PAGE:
- Man of the West review by Count Otto Black
Anthony Mann was, along with Budd Boetticher, one of the grittiest and most interesting directors of westerns in the fifties. Unfortunately, despite having all the right ingredients in the pot, he comes a little unstuck here. The setup is extremely formulaic, and you'll see it in lots of westerns from this period. The hero, a woman he doesn't know who will become his love interest, and the cowardly, annoying man she's initially with (who might as well have "DOOMED" tattooed on his forehead) are captured by a gang of utter degenerates, the leader of which for some reason decides not to immediately kill the hero when he knows he ought to, and you can guess how it plays out from there. The trick on the director's part is to make a predictable situation tense and interesting.
The basic idea of Gary Cooper being a good man with a dark past which suddenly pops up again, although it's another genre cliché, isn't a bad one, and the wrinkle that the nastiest outlaw in the territory is his adoptive father, who therefore has a very strong motive not to kill him when he obviously should, ought to work just fine. The elephant in the room is Lee J. Cobb as the oddly-named Dock Tobin (they actually spell it out so we know he isn't called "Doc" - I haven't the faintest idea why). His performance brings to mind both Robert Newton's archetypal Long John Silver and Billy Bob Thornton's Bad Santa, neither of whom has any business being in a western. It's true that he's playing a psychopath in the early stages of Alzheimer's, but even so there are times you wish he'd tone it down a bit. And given that most of his gang would nowadays qualify for some kind of incapacity benefit and even he repeatedly admits they're useless (a fact they demonstrate very early on), it's hard to see why they haven't been rounded up and hanged yet.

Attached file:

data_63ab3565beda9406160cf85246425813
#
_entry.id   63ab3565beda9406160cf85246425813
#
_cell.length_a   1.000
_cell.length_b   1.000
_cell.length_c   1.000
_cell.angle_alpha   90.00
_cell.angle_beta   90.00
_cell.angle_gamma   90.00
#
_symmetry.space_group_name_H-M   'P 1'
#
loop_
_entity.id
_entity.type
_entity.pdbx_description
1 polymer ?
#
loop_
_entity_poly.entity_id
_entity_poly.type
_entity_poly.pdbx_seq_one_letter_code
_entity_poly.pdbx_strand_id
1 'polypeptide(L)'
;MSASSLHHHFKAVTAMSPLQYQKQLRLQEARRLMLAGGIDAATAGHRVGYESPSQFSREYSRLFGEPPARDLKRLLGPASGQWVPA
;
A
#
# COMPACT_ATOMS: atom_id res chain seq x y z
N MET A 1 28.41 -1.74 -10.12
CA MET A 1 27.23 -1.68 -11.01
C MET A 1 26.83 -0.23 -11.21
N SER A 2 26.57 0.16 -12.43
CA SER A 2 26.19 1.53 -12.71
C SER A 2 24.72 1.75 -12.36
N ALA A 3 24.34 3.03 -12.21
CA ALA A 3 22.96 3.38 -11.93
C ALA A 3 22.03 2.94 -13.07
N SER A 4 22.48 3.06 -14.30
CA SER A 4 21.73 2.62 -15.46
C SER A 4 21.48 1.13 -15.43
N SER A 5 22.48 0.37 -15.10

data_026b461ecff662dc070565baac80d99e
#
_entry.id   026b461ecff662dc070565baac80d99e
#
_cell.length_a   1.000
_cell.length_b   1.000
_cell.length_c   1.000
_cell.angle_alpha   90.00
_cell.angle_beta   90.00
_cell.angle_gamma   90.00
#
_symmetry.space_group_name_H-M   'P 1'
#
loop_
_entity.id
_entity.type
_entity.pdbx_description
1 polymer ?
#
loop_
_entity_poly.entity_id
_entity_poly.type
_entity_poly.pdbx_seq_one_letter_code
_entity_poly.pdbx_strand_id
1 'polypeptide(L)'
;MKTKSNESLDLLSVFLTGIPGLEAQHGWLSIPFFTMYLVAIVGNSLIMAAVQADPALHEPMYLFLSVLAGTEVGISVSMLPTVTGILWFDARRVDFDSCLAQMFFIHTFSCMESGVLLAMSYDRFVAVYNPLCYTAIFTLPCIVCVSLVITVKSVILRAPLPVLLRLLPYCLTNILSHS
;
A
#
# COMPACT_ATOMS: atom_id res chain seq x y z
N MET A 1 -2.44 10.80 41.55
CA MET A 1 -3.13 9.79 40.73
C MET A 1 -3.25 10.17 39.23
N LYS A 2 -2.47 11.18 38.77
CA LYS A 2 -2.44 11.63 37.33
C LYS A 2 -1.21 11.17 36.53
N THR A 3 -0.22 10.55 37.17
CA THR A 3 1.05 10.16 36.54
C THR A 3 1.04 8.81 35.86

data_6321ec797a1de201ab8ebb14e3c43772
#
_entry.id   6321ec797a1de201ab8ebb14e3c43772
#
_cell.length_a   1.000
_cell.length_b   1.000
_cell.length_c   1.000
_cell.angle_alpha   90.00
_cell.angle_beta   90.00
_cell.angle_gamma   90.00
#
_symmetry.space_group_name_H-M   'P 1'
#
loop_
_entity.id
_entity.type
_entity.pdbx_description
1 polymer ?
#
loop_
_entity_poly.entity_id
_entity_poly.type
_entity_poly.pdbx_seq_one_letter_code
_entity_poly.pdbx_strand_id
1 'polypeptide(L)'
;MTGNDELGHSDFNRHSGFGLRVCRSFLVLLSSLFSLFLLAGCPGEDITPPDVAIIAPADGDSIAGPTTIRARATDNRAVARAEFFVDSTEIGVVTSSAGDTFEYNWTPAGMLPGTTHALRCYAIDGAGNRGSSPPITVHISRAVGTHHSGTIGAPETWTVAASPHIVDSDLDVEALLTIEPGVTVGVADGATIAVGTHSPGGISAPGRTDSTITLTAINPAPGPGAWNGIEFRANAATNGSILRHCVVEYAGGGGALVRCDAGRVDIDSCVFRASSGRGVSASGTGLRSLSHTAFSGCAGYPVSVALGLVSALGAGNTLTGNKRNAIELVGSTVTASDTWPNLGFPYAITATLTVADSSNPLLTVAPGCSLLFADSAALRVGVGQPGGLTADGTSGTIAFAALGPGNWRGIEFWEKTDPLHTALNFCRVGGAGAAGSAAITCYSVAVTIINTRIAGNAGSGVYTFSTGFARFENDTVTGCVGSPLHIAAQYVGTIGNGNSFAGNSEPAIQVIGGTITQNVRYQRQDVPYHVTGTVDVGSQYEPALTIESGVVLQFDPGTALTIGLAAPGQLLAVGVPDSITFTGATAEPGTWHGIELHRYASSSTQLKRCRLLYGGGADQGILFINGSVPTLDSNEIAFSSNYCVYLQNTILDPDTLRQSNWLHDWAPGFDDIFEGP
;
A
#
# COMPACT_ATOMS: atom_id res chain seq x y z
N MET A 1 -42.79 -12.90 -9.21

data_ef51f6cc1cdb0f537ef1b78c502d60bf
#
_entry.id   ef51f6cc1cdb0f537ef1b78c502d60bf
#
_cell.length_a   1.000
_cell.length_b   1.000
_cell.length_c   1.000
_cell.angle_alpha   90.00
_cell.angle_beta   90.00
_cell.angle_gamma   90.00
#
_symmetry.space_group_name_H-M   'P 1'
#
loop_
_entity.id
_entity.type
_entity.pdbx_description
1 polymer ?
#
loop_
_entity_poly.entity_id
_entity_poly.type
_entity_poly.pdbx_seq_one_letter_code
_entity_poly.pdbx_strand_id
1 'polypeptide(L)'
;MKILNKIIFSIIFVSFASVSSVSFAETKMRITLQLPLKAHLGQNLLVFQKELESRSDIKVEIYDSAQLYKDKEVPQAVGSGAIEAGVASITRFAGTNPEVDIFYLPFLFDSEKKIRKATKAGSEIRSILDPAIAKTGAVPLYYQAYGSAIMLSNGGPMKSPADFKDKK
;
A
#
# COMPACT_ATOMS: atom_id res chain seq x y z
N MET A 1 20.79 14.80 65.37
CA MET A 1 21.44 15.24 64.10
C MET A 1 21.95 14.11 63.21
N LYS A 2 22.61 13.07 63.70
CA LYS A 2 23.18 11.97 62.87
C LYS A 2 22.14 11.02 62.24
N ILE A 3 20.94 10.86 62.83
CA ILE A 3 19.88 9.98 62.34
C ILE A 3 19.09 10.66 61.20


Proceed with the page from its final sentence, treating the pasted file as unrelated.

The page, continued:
The script reunites our hero with these worthless excuses for human beings in ways that rely on outrageous coincidence, and sometimes make no sense at all. The woman is there to be maltreated to a degree that becomes gratuitously nasty. The hero is there to do what a man's gotta do. And everybody else who isn't an extra is there to be shot. It has its moments, and Gary Cooper really is rather good, but I didn't believe in the characters or the the set-up, and there's something pointlessly nasty about it all. And Lee J. Cobb is definitely in the wrong movie.
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